9473*2^1025602-1 is not prime. RES64: C8255E7C578A5C36. Time : 1183.743 sec.
9473*2^1025724-1 is not prime. RES64: 2AD235954071BD7F. Time : 1209.558 sec.

That's at 2.5Ghz. The wildly varying timings is something i see already for 10 years there on those Xeons - this box is connected to the internet. Such boxes not connected to internet have less variety there.

Now the Xeon e5's v4 ES here which run under full load at 2.0Ghz:

511-512 seconds very consistently (not a single timing different).

Are my Xeon e5's achieving the same speed like others have here with broadwell/haswell core type cpu's or do i lose factor 2 somewhere?
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Old 2021-10-16, 12:15   #8
rob147147
 
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For comparison I ran your tests on a sightly older E5-2630 v3 using LLR4.0.0:

9473*2^1024968-1 is not prime. RES64: 20E2F460750CC947. Time : 415.186 sec.
9473*2^1025002-1 is not prime. RES64: B76C5E01AC969C27. Time : 381.239 sec.
9473*2^1025220-1 is not prime. RES64: 4207BF5915F3B797. Time : 382.592 sec.
9473*2^1025338-1 is not prime. RES64: 75EB97511F4070E6. Time : 382.597 sec.
9473*2^1025602-1 is not prime. RES64: C8255E7C578A5C36. Time : 383.175 sec.
9473*2^1025724-1 is not prime. RES64: 2AD235954071BD7F. Time : 383.757 sec.

The machine was busy with something else during the first job.
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Old 2021-10-16, 13:23   #9
axn
 
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Quote:
Originally Posted by rob147147 View Post
For comparison I ran your tests on a sightly older E5-2630 v3 using LLR4.0.0:
2630 is a Haswell with base clock of 2.4 GHz. Haswell & Broadwell should have same theoretical max FLOPs/cycle. A straight extrapolation of clock speed says 512*2.0/2.4 = 425 sec on your processor which is close enough (especially if the achieved clock is about 10% higher)

EDIT:- Probably part of the explanation is that you did not have all 8 cores fully occupied. Can you run 8 tests in parallel and report the timing?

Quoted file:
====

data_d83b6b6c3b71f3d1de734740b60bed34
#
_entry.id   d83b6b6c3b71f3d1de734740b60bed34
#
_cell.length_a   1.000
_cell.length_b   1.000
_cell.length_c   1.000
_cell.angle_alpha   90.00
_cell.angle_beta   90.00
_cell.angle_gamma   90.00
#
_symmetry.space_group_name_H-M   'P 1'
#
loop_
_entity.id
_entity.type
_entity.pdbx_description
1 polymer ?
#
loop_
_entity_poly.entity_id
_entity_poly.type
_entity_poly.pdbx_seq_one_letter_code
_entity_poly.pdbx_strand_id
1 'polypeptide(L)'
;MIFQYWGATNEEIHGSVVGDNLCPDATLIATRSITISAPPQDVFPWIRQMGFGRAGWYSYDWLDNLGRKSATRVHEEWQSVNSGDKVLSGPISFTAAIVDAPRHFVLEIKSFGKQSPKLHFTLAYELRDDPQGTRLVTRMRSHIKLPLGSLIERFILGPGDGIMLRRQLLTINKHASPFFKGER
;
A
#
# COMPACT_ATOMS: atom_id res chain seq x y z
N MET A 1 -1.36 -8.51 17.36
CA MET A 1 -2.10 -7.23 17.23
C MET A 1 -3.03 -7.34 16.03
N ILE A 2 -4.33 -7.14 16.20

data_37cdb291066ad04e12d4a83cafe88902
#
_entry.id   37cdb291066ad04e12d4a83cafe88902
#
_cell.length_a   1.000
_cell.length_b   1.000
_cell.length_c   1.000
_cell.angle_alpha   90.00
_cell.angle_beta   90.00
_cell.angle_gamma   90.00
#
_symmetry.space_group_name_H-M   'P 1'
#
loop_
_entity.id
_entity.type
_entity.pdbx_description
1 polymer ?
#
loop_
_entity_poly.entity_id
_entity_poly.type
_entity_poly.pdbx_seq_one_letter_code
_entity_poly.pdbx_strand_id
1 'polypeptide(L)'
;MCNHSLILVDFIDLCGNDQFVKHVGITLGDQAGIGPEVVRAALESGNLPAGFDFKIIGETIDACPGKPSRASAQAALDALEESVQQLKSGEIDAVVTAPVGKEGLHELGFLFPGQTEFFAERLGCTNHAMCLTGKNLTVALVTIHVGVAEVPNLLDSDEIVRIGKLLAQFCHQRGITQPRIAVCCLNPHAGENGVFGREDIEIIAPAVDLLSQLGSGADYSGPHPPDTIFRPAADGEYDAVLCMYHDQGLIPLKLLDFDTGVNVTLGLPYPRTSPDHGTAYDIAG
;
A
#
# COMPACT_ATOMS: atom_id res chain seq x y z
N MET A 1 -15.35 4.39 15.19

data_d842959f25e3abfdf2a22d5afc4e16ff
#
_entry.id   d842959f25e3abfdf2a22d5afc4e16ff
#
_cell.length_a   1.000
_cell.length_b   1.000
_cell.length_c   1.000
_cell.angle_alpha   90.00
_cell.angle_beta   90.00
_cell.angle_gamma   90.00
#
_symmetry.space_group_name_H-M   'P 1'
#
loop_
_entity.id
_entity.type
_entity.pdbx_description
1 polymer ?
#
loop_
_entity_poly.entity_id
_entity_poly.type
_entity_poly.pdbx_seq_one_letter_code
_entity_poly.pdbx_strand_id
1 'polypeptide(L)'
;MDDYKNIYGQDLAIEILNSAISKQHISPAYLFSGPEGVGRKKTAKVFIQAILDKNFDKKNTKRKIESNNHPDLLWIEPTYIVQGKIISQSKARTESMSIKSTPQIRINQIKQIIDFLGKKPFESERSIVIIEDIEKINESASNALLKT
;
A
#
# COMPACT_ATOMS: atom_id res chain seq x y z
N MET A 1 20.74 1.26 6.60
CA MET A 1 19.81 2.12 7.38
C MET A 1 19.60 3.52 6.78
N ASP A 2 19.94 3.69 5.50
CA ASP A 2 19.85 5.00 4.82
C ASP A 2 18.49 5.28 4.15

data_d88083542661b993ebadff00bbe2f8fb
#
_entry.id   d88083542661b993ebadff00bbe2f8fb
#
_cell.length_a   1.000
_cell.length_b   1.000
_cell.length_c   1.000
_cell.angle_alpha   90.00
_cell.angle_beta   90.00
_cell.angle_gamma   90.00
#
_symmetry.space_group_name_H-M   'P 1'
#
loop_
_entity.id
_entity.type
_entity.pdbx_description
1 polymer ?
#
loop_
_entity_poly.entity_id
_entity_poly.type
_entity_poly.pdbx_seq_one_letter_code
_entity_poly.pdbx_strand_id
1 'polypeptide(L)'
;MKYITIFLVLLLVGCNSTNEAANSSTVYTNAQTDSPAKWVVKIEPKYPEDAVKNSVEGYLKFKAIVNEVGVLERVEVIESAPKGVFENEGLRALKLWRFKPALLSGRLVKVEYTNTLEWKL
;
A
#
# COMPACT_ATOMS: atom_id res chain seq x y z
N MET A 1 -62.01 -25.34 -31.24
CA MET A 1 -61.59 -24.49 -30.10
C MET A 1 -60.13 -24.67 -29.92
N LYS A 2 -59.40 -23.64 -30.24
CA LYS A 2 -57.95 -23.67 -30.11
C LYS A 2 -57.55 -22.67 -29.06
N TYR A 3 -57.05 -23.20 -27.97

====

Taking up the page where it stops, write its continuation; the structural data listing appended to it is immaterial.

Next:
Last fiddled with by axn on 2021-10-16 at 13:26
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Old 2021-10-16, 18:09   #10
diep
 
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Quote:
Originally Posted by rob147147 View Post
For comparison I ran your tests on a sightly older E5-2630 v3 using LLR4.0.0:

9473*2^1024968-1 is not prime. RES64: 20E2F460750CC947. Time : 415.186 sec.
9473*2^1025002-1 is not prime. RES64: B76C5E01AC969C27. Time : 381.239 sec.
9473*2^1025220-1 is not prime. RES64: 4207BF5915F3B797. Time : 382.592 sec.
9473*2^1025338-1 is not prime. RES64: 75EB97511F4070E6. Time : 382.597 sec.
9473*2^1025602-1 is not prime. RES64: C8255E7C578A5C36. Time : 383.175 sec.
9473*2^1025724-1 is not prime. RES64: 2AD235954071BD7F. Time : 383.757 sec.

The machine was busy with something else during the first job.
much appreciated!

I assume it turboboosted to 3.2Ghz running this 1 core load.

If i extrapolate the time: 383s * 3.2Ghz / 2Ghz = 612.8 seconds and i had 612 seconds as a timing.
So that's exactly the same!
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Old 2021-10-16, 18:18   #11
diep
 
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Quote:
Originally Posted by axn View Post
2630 is a Haswell with base clock of 2.4 GHz. Haswell & Broadwell should have same theoretical max FLOPs/cycle. A straight extrapolation of clock speed says 512*2.0/2.4 = 425 sec on your processor which is close enough (especially if the achieved clock is about 10% higher)

EDIT:- Probably part of the explanation is that you did not have all 8 cores fully occupied. Can you run 8 tests in parallel and report the timing?
No need - it will have turboboosted to 3.2Ghz which is to the exact second then the same timing i had.

383 * 3.2 / 2 = 612 seconds

Time to try LLR2.